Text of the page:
BRATTLEBORO—Entergy Corp’s Vermont Yankee nuclear power plant in Vernon is slated to close by the end of 2014.
Indeed, a number of nuclear plant operators have announced they will shut their aging reactors within the next few years, and 18 reactors already closed are being decommissioned.
The regulatory, community, environmental, and economic mises en scène in which these plants’ reactors whirled to life in the 1960s and 1970s differ greatly from the arenas packed with spent fuel — and nowhere to put it — that nuclear plants now inhabit.
And what about these plants’ host communities?
The Nuclear Regulatory Commission and Entergy will consider radiological safety during decommissioning, said Chris Campany, executive director of the Windham Regional Commission.
But, he added, there are many other decommissioning issues affecting a plant’s host area which federal regulations don’t consider.
Entergy owns and operates Vermont Yankee’s 650-megawatt boiling water reactor, which started operating in 1972. The plant employs about 630 people who reside in Vermont, New Hampshire, and Massachusetts.
Rather than sit and wait, some have started floating a national conference on post-nuclear communities, nuclear plant decommissioning, and storage of nuclear waste. The conference’s goal might be to create new federal policies on decommissioning that better support local communities.
The idea sparked from discussions among panelists during the inaugural presentation of “Voices Live!: The Path Toward a Post-Nuclear Economy,” presented by The Commons at the Hooker-Dunham Theater on Sept. 18.
[Note: This reporter was one of the panelists.]
The conference suggestion was first voiced by John R. Mullin, professor of urban planning in the Department of Landscape Architecture and Regional Planning, and associate director of the Center for Economic Development at the University of Massachusetts at Amherst.
The country would better serve local communities if it prepared for decommissioning a nuclear plant as it does in closing military bases, said Mullin, who has already helped communities nationwide plan for “soft landings” around some 50 base closures.
He also completed an assessment of the economic impact of the closing of Yankee Rowe Nuclear Power Station in Massachusetts.
Mullin and panelist Patricia Moulton Powden have scheduled a preliminary meeting to start planning the conference.
Moulton Powden is director of workforce development for Southeast Vermont Economic Development Strategies (SeVEDS) and the Brattleboro Development Credit Corp. She is set to become executive director of BDCC in January.
Vermont has often served as a laboratory for new policies, said Moulton Powden during an informal pre-panel conversation. She asked rhetorically, Why not use Vermont’s willingness to test new ideas to form a national policy on plant decommissioning?
Transparency and a level playing field
“There’s a lot of work to be done ahead of time,” said Mullin of organizing a national conference.
He said he hopes the University of Vermont would agree to sponsor the event. Failing that, he said, UMass would be more than happy to step in.
The closing and decommissioning of nuclear plants screams for more transparency, Mullin said, adding that there needs to be a better understanding of what the federal government, state regulators, communities, and plant owners are willing to do to support the process.
During plant closures, people naturally desire knowledge of options, decision making, and an understanding of how the process will play out, said Mullin. Without a transparent process, people will naturally rely on gossip or speculation.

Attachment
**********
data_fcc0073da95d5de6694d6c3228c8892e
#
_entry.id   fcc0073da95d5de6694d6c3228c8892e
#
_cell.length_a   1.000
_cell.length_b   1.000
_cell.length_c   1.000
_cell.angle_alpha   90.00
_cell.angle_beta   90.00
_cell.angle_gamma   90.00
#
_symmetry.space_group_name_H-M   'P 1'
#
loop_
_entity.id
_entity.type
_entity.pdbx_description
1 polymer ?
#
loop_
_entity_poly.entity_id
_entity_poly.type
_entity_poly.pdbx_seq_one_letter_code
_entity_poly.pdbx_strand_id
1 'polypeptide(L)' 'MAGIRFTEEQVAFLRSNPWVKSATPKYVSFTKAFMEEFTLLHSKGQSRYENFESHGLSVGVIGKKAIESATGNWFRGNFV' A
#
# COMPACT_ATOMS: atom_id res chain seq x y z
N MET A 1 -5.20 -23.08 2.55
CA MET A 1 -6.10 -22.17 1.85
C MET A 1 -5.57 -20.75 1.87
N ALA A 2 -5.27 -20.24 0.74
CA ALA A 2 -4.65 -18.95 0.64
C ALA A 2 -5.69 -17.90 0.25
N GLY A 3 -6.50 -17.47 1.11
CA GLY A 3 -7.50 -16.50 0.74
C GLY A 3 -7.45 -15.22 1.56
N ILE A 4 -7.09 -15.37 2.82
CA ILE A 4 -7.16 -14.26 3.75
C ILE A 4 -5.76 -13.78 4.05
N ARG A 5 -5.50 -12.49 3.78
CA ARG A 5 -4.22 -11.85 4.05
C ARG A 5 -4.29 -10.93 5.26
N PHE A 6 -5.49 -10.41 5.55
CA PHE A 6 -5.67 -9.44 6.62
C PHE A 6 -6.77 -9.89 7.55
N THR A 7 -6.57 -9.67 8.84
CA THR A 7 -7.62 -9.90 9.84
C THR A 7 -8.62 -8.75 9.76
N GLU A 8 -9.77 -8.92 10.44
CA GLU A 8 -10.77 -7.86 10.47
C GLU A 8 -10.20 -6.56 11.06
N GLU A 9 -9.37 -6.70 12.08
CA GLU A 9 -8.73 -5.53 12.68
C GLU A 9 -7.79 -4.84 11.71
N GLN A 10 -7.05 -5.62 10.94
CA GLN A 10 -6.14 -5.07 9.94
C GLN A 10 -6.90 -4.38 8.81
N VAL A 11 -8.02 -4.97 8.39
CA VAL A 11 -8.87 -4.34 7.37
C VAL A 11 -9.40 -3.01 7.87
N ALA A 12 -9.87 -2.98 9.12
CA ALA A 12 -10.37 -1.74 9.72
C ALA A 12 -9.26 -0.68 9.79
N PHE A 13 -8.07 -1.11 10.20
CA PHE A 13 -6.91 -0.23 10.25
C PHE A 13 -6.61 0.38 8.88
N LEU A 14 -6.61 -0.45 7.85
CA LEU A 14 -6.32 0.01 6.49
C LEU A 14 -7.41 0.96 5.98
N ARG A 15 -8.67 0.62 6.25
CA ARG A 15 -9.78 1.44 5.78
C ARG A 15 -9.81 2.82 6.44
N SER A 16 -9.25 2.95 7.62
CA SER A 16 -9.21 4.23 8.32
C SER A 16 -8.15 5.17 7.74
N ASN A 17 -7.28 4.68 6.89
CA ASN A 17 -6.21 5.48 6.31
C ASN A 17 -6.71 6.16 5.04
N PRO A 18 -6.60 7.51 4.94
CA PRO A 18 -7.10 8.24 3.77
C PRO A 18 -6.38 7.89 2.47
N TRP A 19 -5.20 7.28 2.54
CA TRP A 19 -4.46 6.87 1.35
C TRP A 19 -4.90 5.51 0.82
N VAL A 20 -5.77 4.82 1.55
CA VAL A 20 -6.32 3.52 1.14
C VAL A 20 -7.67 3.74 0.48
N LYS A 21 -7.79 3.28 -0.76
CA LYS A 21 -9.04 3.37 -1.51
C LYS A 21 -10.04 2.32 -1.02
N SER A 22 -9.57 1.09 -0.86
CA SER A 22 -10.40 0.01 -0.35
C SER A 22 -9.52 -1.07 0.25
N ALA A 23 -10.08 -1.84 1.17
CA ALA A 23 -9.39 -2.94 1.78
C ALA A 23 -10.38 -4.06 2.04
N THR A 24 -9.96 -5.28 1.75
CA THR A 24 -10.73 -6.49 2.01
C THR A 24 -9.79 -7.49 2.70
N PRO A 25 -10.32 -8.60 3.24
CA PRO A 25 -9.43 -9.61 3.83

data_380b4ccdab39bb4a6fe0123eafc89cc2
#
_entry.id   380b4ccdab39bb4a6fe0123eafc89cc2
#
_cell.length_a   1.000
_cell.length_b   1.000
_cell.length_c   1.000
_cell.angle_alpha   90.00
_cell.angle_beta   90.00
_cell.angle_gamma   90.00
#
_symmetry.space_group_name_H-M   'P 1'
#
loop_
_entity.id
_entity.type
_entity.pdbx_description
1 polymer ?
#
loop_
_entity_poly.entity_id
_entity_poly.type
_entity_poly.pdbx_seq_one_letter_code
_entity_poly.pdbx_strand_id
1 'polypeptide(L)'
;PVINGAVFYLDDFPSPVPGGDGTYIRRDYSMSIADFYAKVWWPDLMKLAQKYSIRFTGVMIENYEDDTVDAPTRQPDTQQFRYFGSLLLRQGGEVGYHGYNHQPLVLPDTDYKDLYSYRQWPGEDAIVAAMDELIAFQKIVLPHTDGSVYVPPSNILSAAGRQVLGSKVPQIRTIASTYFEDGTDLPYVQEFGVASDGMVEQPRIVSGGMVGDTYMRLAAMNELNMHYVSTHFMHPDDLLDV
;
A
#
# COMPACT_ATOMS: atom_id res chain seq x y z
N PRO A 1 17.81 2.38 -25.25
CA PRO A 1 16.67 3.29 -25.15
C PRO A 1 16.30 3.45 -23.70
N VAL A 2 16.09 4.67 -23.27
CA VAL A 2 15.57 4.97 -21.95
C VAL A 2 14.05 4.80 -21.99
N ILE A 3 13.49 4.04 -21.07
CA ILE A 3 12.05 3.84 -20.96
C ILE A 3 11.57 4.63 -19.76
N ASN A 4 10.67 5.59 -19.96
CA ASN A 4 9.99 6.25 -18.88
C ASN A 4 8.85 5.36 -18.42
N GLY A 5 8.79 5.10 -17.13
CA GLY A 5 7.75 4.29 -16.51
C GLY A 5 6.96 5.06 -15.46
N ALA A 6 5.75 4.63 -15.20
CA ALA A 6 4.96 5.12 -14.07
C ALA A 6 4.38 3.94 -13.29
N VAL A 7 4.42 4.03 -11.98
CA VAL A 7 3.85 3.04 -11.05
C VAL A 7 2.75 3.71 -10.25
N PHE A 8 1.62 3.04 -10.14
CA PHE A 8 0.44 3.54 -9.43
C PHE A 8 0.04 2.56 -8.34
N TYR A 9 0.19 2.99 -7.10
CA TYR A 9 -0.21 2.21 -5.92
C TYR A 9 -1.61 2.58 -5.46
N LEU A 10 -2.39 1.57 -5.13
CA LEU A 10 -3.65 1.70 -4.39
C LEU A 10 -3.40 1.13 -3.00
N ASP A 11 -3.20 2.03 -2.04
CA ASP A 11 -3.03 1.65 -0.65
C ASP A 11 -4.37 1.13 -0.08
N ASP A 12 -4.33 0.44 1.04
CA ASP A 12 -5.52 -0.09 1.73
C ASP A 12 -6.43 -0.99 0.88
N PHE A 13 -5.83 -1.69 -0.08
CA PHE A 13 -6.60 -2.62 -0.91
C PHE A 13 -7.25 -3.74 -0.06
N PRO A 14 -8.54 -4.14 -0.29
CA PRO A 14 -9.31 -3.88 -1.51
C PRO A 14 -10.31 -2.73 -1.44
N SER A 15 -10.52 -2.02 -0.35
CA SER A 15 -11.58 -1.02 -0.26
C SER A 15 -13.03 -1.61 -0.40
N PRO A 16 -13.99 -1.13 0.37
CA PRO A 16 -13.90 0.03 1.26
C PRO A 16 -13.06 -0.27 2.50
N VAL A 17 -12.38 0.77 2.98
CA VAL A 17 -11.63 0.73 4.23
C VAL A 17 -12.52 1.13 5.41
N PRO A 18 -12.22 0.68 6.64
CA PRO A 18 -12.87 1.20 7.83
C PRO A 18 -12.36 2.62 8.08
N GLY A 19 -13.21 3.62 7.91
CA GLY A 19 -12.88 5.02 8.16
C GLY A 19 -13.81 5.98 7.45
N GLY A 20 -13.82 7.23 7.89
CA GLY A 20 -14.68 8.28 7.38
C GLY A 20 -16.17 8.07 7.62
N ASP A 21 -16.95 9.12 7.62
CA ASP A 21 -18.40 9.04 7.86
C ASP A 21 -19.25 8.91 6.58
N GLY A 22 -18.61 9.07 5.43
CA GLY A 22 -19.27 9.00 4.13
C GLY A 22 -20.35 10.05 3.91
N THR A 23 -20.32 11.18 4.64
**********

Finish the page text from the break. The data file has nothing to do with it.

Mullin said he would like to ask the state of Vermont what it’s prepared to do in support of the region and Vernon post-VY.
During the closure of Yankee Rowe, the Commonwealth of Massachusetts seemed to remain quiet, which was a concern for Mullin.
Mullin said he understands the view of some Vermont lawmakers who feel the state doesn’t aid communities when other industries, such as IBM in Chittenden County, lay off workers and close their plants.
But, he argues, nuclear plants come with a unique bundle of long-term implications compared with other industries.
Nuclear plants leave a legacy of environmental questions, limited future use of the former site, and the likely long-term onsite storage of nuclear waste, Mullin explained.
In contrast with other businesses, the nuclear industry requires experts with highly specialized expertise, he said, adding that the federal government’s oversight in this arena is more rigorous than it is with other industries.
Mullin said he would like to see the state or Entergy pay for a professional project manager to advocate on Vernon’s behalf during decommissioning.
According to Mullin, Massachusetts rules require that the state or an individual municipality hire such a professional to advocate on behalf of the local community during large development projects.
Entergy will have its professionals advocating on its behalf as the plant closes. The region will have municipal volunteers — selectboard members, regional commissioners, committee members — working on its behalf, Mullin said.
That’s hardly a level playing field, he observed.
Leaving a legacy and footing the bill
Chris Campany, executive director of the Windham Regional Commission, agreed there needs to be a better national policy on the closing of nuclear plants and ensuring the host community has a voice.
He suggested the nation consider the legacy nuclear plants leave behind when lending communities support or performing federal oversight.
“It’s in the interest of the nation to think this through,” he said.
Campany said he agrees that Mullin’s model of a base closing works well for rethinking nuclear reactor closures. Base closings demonstrate planning and an orderly shut-down and redevelopment.
According to Campany, five nuclear plants have announced they’re closing this year. More will likely close within the next few years.
He said he would like to see participation from organizations bringing a broad view and structures supporting research, policy development, and fiscal management.
He suggested inviting the National Association of Development Organizations (which supports local development organization and regional commissions) or the National Organization of Counties, in addition to the NRC, the U.S. Department of Energy, and the Department of Homeland Security.